Feedback
News

Death of Another Getty Heir Fuels Tale of Family’s Tragic Wealth

Image: A police officer creates a perimeter outside a home in the Hollywood Hills area

A police officer creates a perimeter outside a home in the Hollywood Hills area of Los Angeles, where the body of Andrew Getty was found. Ringo H.W. Chiu / AP

The story of the Gettys, one of America's oldest dynasties, is braided with two conflicting threads: fabulous wealth and chronic misfortune.

Tuesday's death of 47-year old Andrew Getty, grandson of Depression-era oil baron J. Paul Getty, adds another sad chapter.

The circumstances of his death remain unclear. But the news has brought fresh attention to the clan's turbulent history.

“It’s terrible to see the Getty family experience another nightmarish tragedy,” said Robert Lenzner, who wrote a 1986 biography of J. Paul Getty.

Andrew Getty’s death “warrants more deep analysis than the cliché that all the money in the world can’t buy happiness,” Lenzner said. It is a reminder, he said, that frailty often hits at both ends of America’s extreme income gap. “Great wealth doesn’t protect against tragedy in a family,” Lenzner said.

Calamity has visited the family repeatedly since the early days of J. Paul Getty, who made his fortune during the Great Depression and became the world's first billionaire. He married and divorced five times, kept a number of lovers, and developed a reputation as an irredeemable miser. One of his sons died of a brain tumor at 12. Another died in an apparent drug-induced suicide.

In 1973, one of Getty's teen-aged grandchildren, J. Paul Getty III, was kidnapped by a band of criminals and mobsters while living a bohemian life in Rome. During the ransom negotiations, the kidnappers cut off one of his ears. They demanded $17 million, which the patriarch refused to pay, saying it would prompt copycat snatchings of his other grandchildren. In the end, the old man loaned his family $2.2 million, at 4 percent interest, to get the boy back.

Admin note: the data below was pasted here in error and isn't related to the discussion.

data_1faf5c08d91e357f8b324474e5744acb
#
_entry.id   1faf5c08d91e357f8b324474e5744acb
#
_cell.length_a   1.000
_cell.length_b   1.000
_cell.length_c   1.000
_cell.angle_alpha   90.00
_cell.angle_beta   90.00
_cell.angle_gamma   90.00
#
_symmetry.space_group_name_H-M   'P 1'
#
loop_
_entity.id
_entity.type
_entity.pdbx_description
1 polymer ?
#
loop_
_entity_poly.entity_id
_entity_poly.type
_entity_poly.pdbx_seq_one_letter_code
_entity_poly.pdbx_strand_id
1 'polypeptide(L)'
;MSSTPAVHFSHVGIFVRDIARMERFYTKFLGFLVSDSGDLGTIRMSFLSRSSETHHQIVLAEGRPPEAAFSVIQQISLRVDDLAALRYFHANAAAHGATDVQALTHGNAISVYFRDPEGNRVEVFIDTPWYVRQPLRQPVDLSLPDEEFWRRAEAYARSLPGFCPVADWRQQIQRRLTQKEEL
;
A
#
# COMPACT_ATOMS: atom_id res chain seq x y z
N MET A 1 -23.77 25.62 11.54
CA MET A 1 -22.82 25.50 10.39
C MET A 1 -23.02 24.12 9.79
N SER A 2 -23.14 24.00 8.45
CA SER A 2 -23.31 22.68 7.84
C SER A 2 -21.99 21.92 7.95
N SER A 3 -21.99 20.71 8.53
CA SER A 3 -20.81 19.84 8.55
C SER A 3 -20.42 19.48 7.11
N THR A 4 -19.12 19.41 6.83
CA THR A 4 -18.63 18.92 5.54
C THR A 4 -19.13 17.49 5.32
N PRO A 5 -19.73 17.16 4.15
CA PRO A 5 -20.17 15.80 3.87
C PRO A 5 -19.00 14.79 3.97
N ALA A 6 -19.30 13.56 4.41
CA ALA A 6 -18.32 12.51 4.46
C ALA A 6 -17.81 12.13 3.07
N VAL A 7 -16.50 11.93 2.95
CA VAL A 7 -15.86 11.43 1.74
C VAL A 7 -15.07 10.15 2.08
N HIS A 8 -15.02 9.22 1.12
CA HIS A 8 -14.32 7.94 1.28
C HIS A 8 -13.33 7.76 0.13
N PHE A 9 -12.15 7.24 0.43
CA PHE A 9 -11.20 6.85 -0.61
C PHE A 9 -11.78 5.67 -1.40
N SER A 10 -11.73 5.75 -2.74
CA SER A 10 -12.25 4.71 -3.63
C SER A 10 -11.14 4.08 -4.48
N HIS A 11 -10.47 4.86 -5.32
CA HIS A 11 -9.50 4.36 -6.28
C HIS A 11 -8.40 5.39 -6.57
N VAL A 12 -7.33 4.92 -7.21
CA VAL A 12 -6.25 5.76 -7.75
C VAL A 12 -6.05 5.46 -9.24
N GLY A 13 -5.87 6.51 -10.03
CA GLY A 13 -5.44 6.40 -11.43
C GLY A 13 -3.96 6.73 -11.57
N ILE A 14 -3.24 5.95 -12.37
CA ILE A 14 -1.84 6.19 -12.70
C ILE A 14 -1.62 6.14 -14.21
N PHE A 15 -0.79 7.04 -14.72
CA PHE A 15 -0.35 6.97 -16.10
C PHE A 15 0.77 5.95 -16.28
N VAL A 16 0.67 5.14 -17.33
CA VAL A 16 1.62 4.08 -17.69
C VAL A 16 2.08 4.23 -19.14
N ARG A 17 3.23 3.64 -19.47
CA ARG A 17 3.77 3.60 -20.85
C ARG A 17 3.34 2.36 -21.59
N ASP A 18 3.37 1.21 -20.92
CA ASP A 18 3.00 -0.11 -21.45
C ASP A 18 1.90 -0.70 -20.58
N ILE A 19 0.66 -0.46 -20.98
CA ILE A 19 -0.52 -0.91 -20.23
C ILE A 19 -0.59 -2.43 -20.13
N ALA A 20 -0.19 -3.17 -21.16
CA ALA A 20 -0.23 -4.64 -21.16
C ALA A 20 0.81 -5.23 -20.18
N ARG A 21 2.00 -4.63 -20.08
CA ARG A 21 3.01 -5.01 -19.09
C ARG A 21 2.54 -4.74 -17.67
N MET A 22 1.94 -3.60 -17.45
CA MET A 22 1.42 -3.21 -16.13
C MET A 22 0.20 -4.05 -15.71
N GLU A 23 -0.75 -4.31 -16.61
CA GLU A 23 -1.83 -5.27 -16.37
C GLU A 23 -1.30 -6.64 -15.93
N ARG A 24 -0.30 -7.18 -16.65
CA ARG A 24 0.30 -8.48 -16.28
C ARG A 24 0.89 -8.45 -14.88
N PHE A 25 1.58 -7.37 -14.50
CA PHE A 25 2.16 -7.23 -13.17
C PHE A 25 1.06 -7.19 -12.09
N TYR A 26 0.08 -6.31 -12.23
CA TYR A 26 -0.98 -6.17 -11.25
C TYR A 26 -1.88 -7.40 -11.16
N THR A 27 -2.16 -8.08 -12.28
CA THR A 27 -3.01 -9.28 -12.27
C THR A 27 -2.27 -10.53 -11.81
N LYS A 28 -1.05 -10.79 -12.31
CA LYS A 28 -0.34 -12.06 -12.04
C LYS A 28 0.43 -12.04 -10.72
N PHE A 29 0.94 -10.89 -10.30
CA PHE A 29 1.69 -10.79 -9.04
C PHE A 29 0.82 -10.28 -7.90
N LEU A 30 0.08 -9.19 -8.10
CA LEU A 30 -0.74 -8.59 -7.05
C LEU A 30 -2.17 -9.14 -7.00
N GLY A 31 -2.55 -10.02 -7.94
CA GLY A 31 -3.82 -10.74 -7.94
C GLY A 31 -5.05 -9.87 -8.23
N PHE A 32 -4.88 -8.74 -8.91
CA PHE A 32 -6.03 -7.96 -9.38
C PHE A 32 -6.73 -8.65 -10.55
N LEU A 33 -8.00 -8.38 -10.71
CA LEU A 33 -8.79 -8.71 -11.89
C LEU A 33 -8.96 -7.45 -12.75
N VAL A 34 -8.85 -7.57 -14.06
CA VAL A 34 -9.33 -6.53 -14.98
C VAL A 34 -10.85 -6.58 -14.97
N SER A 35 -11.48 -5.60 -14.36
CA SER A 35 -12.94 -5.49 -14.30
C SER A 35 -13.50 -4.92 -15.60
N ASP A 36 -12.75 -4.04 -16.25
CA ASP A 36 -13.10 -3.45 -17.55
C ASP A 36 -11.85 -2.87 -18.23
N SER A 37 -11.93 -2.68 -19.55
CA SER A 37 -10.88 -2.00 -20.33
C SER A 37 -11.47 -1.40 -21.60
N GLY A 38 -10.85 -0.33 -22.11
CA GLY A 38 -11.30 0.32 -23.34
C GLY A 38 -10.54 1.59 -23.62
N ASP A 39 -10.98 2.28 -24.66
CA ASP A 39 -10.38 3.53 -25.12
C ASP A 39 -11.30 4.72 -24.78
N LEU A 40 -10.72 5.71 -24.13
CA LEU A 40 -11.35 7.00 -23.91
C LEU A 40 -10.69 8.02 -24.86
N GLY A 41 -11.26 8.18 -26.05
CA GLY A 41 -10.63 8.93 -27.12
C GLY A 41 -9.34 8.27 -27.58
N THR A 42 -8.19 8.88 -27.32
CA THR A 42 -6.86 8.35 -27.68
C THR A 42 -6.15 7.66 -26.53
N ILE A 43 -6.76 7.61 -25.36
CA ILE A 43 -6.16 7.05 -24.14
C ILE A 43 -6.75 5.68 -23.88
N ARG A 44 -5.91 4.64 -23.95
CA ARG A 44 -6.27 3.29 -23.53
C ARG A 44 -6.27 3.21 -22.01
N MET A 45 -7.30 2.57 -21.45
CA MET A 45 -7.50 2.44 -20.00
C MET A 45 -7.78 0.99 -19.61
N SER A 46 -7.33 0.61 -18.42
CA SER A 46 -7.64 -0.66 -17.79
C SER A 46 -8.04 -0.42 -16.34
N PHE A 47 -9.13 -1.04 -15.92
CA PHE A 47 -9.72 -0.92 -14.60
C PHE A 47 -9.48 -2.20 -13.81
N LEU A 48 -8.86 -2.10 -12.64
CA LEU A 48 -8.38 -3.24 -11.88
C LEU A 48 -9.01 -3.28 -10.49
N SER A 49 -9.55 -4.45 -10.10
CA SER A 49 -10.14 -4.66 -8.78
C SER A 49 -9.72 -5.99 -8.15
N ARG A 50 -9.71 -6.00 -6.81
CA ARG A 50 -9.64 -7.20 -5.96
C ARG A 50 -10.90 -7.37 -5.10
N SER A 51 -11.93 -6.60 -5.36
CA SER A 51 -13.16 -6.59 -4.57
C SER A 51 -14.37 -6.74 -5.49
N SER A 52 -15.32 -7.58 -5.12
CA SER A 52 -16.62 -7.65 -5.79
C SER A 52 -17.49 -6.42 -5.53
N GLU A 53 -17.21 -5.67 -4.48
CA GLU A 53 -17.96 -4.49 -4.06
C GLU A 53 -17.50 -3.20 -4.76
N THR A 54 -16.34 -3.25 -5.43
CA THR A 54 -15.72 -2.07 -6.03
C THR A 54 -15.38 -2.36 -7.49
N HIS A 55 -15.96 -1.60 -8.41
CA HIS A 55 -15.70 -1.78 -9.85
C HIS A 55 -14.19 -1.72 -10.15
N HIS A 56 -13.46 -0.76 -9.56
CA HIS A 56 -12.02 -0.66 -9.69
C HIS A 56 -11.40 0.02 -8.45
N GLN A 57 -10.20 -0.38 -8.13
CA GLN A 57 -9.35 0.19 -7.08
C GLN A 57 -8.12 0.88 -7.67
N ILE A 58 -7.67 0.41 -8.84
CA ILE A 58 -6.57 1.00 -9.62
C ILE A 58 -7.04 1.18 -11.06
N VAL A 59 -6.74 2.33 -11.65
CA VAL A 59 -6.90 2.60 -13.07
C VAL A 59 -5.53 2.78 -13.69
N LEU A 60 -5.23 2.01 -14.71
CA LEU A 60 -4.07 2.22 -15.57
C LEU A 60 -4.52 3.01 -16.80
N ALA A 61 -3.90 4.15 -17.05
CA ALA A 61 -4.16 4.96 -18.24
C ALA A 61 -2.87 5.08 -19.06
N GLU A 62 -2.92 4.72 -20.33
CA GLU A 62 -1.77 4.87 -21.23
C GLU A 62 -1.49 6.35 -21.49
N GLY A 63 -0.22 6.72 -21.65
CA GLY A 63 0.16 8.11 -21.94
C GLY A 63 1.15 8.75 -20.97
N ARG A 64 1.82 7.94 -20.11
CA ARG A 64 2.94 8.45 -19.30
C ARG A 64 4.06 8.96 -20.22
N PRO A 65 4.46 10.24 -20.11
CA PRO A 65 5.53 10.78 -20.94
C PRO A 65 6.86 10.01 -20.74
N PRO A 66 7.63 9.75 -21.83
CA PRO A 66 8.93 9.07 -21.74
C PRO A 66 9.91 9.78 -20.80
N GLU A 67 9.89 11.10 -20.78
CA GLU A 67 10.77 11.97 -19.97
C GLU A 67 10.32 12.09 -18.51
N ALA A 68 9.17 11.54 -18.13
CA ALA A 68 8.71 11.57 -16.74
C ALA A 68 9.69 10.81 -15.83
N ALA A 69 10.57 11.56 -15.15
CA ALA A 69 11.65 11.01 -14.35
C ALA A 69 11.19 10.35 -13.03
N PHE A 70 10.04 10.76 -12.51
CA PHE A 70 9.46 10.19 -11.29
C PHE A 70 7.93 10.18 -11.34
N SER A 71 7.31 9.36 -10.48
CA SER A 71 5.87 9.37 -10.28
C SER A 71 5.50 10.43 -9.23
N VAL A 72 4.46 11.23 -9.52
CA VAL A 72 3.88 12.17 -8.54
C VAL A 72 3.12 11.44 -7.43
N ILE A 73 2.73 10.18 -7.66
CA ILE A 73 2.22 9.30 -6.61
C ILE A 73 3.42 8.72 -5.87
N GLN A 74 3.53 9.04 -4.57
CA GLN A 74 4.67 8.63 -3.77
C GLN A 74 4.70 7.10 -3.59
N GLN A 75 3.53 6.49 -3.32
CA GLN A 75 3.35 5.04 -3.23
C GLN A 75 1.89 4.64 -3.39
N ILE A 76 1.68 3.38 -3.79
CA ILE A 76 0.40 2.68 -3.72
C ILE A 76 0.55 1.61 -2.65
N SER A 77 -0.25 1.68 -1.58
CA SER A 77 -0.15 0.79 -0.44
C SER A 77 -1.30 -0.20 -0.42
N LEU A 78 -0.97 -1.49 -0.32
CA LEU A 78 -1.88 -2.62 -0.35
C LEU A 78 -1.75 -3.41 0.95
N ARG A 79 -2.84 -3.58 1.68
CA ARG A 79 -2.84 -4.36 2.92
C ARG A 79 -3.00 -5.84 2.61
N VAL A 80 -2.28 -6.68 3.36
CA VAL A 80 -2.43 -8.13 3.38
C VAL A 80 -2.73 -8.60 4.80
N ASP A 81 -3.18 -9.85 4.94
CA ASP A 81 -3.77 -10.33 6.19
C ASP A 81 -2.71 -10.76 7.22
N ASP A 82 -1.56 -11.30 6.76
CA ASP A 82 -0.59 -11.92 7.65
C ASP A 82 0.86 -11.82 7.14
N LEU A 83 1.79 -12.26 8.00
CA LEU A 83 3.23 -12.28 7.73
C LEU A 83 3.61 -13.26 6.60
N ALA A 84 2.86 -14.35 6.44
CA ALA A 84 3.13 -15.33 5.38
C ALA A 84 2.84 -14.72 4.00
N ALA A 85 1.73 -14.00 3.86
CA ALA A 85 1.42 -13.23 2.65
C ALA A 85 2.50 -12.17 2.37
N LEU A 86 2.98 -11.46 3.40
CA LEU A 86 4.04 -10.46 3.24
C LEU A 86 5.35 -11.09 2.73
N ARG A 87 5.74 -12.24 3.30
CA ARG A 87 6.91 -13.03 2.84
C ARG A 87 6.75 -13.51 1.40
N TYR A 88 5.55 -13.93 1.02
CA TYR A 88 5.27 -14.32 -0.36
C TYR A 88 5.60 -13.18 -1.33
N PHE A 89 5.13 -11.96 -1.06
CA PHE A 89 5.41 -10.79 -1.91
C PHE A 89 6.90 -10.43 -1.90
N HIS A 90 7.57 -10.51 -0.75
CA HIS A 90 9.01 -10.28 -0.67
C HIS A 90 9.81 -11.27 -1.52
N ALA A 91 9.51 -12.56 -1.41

Image: Gail Harris arrives in a police car with her son John Paul Getty III
John Paul Getty III arrives in a police car with his mother, Gail Harris, at police headquarters in Rome in 1973. Getty, the troubled grandson of a U.S. multibillionaire oil magnate lost an ear in a grisly kidnapping. Giuseppe Anastasi / AP

After being freed, J. Paul Getty III — father of actor Balthazar Getty — became a drug addict, falling victim to an overdose that left him confined to a wheelchair until his 2011 death.

J. Paul Getty died in 1976 at 83. An obsessive art collector, he left the vast majority of his fortune to the Los Angeles art museum that bears his name. But many years prior, the family had set up a trust, including large shares in Getty Oil, that would bankroll his descendants.

On of them, son Gordon Getty, was given access to the Getty trust in the 1980s, and engineered a sale of Getty Oil to Texaco for $10 billion. The trust was then split apart, with large chunks going to his family and those of the two other surviving sons.

Largely because of the sale of the company, the Getty family remains one of America's richest, with a fortune valued by Forbes at about $5 billion. Gordon Getty is the wealthiest of the clan, worth 2.1 billion, according to Forbes.

He made headlines in the late 1990s when he acknowledged leading a secret double life that included a mistress and three daughters.

Image: Gordon Getty with his son Andrew leaves the Wilshire United Methodist church
Gordon Getty with his son Andrew in 1976, leaving the Wilshire United Methodist church after memorial services for J. Paul Getty in Los Angeles. AP

Among Gordon Getty's children was Andrew Getty, whose body was found Tuesday in his Hollywood Hills home, reportedly amid a lot of blood. He'd apparently been ill for a while.

"He had a whole plethora of medical issues," LAPD Capt. William Hayes told the Los Angeles Times. "We believe it is a natural-caused death.

Andrew Getty's parents, Gordon and Ann Getty, did not say much in the immediate aftermath of their son's death. In a statement, they asked for privacy "during this extremely difficult time."